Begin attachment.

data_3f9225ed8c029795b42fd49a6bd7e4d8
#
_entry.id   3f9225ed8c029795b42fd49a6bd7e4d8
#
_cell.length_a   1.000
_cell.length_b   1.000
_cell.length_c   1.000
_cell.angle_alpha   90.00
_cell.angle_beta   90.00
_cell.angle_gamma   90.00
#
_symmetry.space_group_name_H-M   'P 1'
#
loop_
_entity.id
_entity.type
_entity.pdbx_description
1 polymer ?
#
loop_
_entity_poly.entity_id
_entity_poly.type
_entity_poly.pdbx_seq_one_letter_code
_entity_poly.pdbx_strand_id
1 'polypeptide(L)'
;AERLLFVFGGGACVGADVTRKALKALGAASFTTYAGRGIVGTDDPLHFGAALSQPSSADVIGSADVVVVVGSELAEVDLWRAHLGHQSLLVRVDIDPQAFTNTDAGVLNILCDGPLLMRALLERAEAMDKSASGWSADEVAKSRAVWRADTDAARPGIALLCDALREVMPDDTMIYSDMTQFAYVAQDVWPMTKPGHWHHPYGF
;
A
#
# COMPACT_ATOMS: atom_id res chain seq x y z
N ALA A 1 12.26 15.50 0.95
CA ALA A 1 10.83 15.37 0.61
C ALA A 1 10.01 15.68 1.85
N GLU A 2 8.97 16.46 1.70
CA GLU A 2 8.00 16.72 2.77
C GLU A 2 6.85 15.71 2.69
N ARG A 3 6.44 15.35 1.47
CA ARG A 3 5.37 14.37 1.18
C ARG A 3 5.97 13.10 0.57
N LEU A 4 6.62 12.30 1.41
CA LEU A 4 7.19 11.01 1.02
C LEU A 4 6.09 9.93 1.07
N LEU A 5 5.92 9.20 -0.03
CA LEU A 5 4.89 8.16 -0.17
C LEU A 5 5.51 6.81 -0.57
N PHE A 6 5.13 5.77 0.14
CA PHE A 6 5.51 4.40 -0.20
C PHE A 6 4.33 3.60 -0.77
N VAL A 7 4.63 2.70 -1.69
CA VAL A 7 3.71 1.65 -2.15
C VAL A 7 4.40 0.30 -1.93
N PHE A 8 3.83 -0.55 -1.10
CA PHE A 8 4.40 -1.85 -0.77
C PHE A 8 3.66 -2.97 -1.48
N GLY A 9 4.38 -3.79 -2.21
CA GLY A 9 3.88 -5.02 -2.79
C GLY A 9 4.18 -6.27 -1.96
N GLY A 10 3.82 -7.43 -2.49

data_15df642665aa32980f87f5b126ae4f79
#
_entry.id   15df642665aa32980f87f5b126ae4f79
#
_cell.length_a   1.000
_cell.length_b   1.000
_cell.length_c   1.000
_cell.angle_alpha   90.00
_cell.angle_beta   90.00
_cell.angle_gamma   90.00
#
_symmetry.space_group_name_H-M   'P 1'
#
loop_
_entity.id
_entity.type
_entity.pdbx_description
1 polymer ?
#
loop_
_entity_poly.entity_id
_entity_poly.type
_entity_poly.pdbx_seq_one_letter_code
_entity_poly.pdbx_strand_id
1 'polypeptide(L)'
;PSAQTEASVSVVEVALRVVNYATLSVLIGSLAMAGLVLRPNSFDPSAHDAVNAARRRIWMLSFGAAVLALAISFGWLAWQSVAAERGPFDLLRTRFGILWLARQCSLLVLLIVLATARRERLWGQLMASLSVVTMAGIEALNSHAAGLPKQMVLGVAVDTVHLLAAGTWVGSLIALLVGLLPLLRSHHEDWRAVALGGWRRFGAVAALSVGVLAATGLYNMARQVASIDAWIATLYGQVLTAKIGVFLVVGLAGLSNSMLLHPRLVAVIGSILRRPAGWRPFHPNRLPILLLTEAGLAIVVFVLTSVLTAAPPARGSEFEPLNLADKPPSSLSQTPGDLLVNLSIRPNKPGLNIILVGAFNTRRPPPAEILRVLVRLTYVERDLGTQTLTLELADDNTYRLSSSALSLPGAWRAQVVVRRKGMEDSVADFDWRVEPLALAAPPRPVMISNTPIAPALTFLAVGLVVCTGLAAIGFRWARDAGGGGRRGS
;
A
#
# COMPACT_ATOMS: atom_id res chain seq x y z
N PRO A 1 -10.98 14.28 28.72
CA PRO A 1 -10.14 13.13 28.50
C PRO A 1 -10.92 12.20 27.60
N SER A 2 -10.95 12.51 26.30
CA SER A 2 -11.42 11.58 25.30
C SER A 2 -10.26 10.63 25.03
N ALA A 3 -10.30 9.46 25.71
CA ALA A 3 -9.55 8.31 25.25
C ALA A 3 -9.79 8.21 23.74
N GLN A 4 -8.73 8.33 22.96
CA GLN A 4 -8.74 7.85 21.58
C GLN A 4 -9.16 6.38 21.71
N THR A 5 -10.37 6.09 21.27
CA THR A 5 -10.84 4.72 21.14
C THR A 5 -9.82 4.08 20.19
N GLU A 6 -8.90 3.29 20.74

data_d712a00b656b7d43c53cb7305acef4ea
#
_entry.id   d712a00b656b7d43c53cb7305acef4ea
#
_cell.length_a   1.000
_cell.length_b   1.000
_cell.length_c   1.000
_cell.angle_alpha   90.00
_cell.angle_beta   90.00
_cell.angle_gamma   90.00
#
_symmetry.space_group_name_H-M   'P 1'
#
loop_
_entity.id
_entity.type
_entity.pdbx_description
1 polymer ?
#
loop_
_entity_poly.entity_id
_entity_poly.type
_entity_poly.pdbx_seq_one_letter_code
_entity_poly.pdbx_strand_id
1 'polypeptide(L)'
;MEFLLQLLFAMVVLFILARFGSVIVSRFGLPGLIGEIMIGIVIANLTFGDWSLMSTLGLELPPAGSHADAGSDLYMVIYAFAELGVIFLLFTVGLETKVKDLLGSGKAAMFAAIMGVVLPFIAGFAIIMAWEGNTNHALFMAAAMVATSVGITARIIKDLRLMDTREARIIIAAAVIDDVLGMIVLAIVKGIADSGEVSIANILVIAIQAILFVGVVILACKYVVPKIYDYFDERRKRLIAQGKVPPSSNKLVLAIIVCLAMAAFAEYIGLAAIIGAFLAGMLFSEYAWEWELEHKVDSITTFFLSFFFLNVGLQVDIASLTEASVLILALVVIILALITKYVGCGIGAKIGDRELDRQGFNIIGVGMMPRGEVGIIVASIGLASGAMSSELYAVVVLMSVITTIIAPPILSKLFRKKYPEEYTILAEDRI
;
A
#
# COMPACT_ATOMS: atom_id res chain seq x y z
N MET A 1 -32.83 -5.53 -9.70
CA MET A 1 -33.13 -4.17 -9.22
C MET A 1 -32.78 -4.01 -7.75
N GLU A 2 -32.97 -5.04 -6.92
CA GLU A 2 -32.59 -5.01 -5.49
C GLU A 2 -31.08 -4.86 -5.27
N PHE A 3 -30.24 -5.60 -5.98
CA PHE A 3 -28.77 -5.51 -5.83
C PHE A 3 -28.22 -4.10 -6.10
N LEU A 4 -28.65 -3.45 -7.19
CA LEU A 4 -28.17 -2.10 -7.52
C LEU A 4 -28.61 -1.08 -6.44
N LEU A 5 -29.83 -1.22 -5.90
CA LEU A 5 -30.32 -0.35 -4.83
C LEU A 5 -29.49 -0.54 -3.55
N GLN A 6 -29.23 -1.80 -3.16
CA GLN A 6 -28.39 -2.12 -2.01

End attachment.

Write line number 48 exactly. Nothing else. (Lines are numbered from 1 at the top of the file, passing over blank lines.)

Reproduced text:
C PHE A 6 4.33 3.60 -0.77